Tom Harrington seemed anxious the other night as he piloted The World at Six, the venerable CBC radio news program sometimes referred to as The World in a Fix.
“Our next story has all the trappings of a sci-fi horror flick such as The Thing or Alien,” Harrington informed listeners as the studio clock marched past the 21-minute, 33-second mark of Friday evening’s program.
“An invader arrives and slowly takes over its new territory, seemingly unstoppable,” he continued. “It begins mating with the local species creating a new, even stronger creature.”
Lest his listeners suspect he had flipped his lid, Harrington hastened to assure them he was reporting fact, not fiction.
“Well, the story is all-too-real in the icy waters of Newfoundland. They’re being overtaken by strange, green crabs that eat everything they come across, even each other.”
Even each other?!
“As the CBC’s Chris O’Neill-Yates tells us, fishermen and scientists are struggling to find a solution,” Tom added, clicking off his mic before stepping out of the spotlight.
Next came the crying of gulls and a mumbled male voice, “numerous, they’re numerous,” and then, after three seconds, Chris O’Neill-Yates walked onstage to tell an old, familiar tale — one about nature on the rampage threatening the human economic and even moral order.
The late scholar Richard V. Ericson identified the main themes in such stories as “deviance and control,” which he called “the core ingredients of news.”
Not pretty to look at
In the radio version of her story and the one on the Web, O’Neill-Yates, and the scientist she interviewed, described the green crab as an “invasive species” that is “very aggressive,” “ferocious,” “voracious,” “cannibalistic” and “nasty.”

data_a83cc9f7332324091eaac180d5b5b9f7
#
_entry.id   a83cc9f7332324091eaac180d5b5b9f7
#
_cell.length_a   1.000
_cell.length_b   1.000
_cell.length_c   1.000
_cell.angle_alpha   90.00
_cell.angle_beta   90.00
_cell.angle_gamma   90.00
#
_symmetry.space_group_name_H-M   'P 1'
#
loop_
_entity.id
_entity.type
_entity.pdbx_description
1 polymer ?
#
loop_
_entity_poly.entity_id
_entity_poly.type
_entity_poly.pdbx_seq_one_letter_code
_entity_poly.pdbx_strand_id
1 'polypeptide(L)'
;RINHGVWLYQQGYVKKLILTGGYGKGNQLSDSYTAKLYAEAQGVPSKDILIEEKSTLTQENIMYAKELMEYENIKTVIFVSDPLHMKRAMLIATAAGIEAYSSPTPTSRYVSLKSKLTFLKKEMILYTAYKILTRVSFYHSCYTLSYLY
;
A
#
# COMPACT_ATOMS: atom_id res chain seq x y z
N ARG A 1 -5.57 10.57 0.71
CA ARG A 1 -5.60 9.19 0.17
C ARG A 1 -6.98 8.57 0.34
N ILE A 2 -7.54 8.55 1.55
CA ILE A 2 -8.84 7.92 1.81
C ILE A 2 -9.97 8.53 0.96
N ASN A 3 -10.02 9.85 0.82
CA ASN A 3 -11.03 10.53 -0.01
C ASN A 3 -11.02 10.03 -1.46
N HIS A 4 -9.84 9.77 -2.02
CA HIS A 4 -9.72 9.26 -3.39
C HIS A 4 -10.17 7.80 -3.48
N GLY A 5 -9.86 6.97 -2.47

The CBC Web photo (on the right) depicts what looks like a sea monster while the caption calls the green crab “not pretty to look at” and “downright scary.”
These stories are not “fake news“; they’re more like a type of hyperreality blending what is real with what is fictional until there’s no clear dividing line between where reality ends and fiction begins.
In these CBC stories on the “strange” green crab, genuine scientific concern is blended with the plots of science fiction movies and colourful, action-packed language that depicts an ugly and violent creature capable of “devastating” a “very profitable” lobster fishery.
This is the “fun house” aspect of journalism that Mitchell Stephens describes in his book A History of News:
“Abnormalities loom large in journalism’s bent mirrors; perspectives are distorted; horrors materialize out of nowhere; everywhere we turn there is blood and danger,” Stephens writes.
“Much of the time journalists, like circus announcers, are reduced to barking and adding admonitions: ‘Marvelous!’ ‘Prodigious!’ ‘Frightful!’ ‘Lamentable!’ ‘Horrible!'”
Journalism and nature
So what’s wrong with a hyperreal, fun-house story about the green crab that blends science with science fiction and facts with entertainment?
Well, for one thing, it reinforces the age-old, human-centred view of nature as an endless resource for economic growth and consumption. And it ignores environmental movements such as deep ecology that argue we need to learn we’re part of the natural world and that its survival depends on our living ethically within it.
As O’Neill-Yates’s report notes in passing, it won’t be possible to eradicate the green crab; they’re here to stay. So, what’s the point in depicting them as sci-fi sea monsters or nasty, ferocious aliens?